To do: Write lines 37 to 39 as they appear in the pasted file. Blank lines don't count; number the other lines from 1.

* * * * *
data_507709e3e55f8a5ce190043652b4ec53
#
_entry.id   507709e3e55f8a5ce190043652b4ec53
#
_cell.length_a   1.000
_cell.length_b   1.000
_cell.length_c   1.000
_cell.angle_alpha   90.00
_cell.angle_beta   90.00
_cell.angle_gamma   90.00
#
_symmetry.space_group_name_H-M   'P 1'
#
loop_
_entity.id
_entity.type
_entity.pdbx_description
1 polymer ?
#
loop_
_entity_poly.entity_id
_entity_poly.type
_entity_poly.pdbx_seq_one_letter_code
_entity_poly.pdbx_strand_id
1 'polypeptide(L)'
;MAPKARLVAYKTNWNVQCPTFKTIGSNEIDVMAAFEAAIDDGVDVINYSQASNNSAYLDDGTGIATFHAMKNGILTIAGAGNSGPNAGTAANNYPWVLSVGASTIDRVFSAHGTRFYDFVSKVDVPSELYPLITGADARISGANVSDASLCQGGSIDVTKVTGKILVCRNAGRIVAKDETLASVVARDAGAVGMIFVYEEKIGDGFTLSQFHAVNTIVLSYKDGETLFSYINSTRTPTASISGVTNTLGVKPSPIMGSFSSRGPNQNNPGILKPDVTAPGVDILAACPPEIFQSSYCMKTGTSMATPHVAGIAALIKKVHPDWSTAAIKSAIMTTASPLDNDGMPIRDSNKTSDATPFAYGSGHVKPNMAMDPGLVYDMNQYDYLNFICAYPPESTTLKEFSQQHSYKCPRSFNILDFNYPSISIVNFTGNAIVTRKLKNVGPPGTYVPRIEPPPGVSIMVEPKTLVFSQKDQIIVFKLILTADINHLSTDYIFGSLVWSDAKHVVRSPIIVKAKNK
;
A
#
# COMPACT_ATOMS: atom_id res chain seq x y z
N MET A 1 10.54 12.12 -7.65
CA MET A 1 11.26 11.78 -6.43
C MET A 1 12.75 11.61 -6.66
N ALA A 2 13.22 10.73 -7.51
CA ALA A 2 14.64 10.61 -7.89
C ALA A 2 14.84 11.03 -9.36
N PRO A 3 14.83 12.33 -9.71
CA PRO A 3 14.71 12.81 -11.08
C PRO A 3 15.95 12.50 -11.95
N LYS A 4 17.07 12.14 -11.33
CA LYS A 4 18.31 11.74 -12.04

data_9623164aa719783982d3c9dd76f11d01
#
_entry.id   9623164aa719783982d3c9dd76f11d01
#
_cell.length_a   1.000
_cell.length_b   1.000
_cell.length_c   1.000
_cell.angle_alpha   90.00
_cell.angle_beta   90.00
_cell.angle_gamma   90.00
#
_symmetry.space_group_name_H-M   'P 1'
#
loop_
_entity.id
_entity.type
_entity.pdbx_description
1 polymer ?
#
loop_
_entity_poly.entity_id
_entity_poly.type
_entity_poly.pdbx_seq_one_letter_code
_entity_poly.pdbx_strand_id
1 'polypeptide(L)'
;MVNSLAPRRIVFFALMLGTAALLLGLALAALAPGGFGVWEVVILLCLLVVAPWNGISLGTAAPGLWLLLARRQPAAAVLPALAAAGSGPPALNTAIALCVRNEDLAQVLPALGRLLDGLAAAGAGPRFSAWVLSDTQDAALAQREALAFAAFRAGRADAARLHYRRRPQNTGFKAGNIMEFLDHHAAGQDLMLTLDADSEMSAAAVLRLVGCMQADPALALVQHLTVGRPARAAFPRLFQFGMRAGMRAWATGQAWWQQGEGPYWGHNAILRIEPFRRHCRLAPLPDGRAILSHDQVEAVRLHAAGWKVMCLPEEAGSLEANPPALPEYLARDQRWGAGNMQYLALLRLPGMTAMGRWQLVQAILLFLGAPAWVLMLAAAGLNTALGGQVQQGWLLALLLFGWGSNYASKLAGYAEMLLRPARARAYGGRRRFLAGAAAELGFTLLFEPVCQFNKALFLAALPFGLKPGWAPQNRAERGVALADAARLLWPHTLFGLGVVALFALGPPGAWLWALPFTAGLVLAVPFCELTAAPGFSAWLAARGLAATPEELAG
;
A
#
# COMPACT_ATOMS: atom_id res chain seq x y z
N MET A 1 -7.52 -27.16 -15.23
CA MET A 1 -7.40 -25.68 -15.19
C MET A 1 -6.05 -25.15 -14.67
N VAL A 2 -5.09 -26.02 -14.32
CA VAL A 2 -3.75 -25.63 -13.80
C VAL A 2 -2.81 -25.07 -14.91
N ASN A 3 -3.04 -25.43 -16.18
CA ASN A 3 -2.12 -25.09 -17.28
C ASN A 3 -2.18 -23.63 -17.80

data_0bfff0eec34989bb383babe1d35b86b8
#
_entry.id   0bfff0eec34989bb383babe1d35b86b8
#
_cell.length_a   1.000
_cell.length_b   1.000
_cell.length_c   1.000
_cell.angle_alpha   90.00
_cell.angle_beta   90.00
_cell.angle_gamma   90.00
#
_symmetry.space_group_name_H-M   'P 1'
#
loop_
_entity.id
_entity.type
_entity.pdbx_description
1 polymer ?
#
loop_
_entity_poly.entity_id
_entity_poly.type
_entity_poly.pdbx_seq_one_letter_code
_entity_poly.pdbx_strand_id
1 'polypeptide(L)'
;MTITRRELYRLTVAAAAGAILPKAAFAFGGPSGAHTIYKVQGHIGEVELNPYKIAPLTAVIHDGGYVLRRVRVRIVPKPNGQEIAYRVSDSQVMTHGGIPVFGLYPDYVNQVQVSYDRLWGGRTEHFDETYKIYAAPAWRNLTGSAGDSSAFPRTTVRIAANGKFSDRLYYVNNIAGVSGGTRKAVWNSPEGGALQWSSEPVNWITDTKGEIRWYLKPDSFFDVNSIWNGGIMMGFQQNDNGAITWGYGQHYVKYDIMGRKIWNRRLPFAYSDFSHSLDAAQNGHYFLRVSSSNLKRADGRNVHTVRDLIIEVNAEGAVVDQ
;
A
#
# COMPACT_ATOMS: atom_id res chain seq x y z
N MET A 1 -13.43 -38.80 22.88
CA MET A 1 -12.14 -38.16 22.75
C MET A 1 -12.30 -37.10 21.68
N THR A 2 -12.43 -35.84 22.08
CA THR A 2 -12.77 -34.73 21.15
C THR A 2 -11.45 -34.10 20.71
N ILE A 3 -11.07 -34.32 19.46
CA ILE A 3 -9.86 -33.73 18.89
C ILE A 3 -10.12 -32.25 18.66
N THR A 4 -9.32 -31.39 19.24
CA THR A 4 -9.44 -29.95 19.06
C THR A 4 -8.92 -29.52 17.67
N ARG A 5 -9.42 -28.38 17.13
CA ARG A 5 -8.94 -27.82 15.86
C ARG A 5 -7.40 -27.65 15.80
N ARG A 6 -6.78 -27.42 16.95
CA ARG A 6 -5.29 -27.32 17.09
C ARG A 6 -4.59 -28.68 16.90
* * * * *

N PRO A 3 14.83 12.33 -9.71
CA PRO A 3 14.71 12.81 -11.08
C PRO A 3 15.95 12.50 -11.95